Twitter could also charge by follower volume:
- Free up to 500
- $10 for 501-1,000
- $20 for 1,001+
Installing payment requirements on volume users would also take one step towards uncluttering the service. There are people I follow who tweet daily, even hourly. These people are giving away advice to set themselves up as experts and stay top-of-mind. It is too much, however, and merely drives me to stop following them. My friend’s tweets are lost in the stream of junk, and I have to search on their monikers to find their posts.
Keep the service focused on users, not companies.
Surprisingly for a marketing man, I am not in favor of the company-based revenue model Twitter is trying to build. It admits that Twitter is promotional rather than informational and social. The original intent of the service was to connect people with their circles (Google is making a big push here, right?). Adding a small, easily paid charge to keep the service free of ads and promotion might help Twitter to retain its cache as a cultural phenomenon for years to come.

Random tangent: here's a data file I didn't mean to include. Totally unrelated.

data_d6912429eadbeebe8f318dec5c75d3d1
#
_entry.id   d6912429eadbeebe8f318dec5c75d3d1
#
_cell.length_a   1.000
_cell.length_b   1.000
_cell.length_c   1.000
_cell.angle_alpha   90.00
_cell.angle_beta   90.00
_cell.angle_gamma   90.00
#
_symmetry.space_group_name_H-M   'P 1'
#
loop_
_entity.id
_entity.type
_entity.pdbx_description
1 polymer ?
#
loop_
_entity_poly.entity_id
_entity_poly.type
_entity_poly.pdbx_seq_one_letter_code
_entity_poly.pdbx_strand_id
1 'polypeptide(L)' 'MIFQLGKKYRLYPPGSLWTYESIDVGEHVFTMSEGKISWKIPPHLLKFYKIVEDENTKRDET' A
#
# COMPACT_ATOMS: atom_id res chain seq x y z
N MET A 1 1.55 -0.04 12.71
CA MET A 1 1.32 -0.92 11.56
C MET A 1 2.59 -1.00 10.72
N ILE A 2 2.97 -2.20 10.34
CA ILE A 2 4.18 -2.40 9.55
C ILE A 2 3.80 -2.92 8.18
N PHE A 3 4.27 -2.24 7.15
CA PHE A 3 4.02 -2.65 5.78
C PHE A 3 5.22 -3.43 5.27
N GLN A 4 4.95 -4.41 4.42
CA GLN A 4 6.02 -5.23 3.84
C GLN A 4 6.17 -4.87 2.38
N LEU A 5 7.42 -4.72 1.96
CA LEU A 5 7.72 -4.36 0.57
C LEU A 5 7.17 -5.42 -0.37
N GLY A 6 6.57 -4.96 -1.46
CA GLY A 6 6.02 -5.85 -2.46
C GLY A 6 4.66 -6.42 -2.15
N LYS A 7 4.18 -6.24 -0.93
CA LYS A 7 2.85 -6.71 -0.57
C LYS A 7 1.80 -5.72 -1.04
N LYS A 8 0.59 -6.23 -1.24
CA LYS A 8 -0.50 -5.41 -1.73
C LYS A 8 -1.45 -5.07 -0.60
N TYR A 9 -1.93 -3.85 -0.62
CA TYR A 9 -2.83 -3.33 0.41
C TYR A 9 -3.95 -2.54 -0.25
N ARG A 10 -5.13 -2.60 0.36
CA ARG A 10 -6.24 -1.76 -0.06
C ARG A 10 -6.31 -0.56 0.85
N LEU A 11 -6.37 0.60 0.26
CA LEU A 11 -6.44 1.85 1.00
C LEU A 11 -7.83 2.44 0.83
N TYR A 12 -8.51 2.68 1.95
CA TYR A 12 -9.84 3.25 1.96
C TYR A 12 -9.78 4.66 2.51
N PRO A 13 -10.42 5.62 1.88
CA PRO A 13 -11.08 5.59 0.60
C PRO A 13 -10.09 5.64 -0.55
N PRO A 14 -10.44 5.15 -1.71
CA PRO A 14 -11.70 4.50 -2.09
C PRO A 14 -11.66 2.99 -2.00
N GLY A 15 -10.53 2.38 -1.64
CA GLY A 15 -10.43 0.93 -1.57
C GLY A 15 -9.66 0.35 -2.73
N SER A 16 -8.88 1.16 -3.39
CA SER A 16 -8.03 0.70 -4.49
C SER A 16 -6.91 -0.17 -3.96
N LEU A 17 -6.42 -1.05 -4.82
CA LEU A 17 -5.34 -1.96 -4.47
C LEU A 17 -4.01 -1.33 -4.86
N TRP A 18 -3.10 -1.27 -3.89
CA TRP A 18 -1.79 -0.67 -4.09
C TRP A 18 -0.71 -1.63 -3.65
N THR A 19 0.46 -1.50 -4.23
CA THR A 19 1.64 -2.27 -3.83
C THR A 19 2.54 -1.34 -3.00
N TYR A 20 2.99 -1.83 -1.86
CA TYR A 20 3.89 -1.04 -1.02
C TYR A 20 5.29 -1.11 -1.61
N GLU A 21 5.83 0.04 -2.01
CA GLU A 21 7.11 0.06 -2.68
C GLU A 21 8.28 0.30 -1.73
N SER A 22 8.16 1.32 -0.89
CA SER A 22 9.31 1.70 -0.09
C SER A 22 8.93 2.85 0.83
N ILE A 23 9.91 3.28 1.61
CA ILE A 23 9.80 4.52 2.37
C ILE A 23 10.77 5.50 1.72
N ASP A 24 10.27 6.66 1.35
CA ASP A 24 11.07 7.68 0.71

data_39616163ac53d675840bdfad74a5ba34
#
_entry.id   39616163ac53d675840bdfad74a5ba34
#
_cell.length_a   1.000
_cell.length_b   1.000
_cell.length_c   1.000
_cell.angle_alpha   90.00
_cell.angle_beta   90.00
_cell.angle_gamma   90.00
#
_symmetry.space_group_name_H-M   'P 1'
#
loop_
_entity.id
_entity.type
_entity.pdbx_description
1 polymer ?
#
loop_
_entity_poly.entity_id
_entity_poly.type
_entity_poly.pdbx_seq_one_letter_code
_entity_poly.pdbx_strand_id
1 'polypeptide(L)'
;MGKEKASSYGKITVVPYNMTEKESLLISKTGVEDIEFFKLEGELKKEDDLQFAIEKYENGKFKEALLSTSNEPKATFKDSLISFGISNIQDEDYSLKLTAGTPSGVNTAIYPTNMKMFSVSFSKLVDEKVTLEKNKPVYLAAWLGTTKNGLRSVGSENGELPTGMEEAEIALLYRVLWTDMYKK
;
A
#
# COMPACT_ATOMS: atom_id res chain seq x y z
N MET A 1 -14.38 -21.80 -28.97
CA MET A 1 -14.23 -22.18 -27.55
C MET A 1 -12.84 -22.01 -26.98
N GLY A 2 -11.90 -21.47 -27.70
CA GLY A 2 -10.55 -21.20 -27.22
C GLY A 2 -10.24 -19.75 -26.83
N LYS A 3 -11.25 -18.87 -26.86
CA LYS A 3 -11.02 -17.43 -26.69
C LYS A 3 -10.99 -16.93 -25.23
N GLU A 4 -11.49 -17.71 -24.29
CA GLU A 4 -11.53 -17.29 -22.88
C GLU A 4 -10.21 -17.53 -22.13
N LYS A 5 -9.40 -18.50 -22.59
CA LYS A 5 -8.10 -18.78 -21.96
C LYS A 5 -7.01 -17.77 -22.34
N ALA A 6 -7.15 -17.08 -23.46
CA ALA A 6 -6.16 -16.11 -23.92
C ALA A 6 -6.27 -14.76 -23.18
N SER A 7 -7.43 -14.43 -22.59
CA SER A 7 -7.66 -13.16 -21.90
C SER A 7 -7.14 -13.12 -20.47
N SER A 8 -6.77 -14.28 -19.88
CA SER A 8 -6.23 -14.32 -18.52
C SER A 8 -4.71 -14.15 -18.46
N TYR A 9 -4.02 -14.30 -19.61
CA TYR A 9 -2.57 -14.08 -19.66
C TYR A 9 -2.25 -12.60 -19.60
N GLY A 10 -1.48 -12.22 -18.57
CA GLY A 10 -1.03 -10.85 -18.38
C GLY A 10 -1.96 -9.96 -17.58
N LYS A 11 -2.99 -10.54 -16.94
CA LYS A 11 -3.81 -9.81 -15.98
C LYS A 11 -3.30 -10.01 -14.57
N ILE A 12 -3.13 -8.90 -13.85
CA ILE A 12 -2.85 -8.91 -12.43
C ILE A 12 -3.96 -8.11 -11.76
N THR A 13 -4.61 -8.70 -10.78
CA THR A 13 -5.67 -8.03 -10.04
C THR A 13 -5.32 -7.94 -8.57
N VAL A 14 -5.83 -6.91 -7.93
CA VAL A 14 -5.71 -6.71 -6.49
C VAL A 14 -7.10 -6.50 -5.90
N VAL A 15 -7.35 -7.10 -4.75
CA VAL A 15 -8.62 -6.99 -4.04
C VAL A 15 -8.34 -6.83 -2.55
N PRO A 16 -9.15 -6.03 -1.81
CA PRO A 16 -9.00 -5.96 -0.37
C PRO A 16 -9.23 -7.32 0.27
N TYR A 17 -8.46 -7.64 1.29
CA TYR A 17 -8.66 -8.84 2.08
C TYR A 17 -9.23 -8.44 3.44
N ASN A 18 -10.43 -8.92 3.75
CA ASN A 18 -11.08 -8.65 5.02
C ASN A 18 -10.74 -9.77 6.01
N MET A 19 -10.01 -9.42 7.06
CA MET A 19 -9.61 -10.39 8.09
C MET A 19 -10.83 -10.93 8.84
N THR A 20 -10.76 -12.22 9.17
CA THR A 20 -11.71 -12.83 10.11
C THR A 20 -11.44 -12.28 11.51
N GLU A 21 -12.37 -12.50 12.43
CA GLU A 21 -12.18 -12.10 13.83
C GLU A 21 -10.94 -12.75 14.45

Everyone doesn’t need to tweet, and asking those who truly use the service to support it with subscriptions may be the most viable way to keep the project going. The New York Times is proving that relying on your biggest fans to stump up the cash for a higher level of service can work. Twitter should try it, too.
One of the great ironies of marketing is that the part that is the most fun – graphic design – is the least important in terms of making your marketing more effective.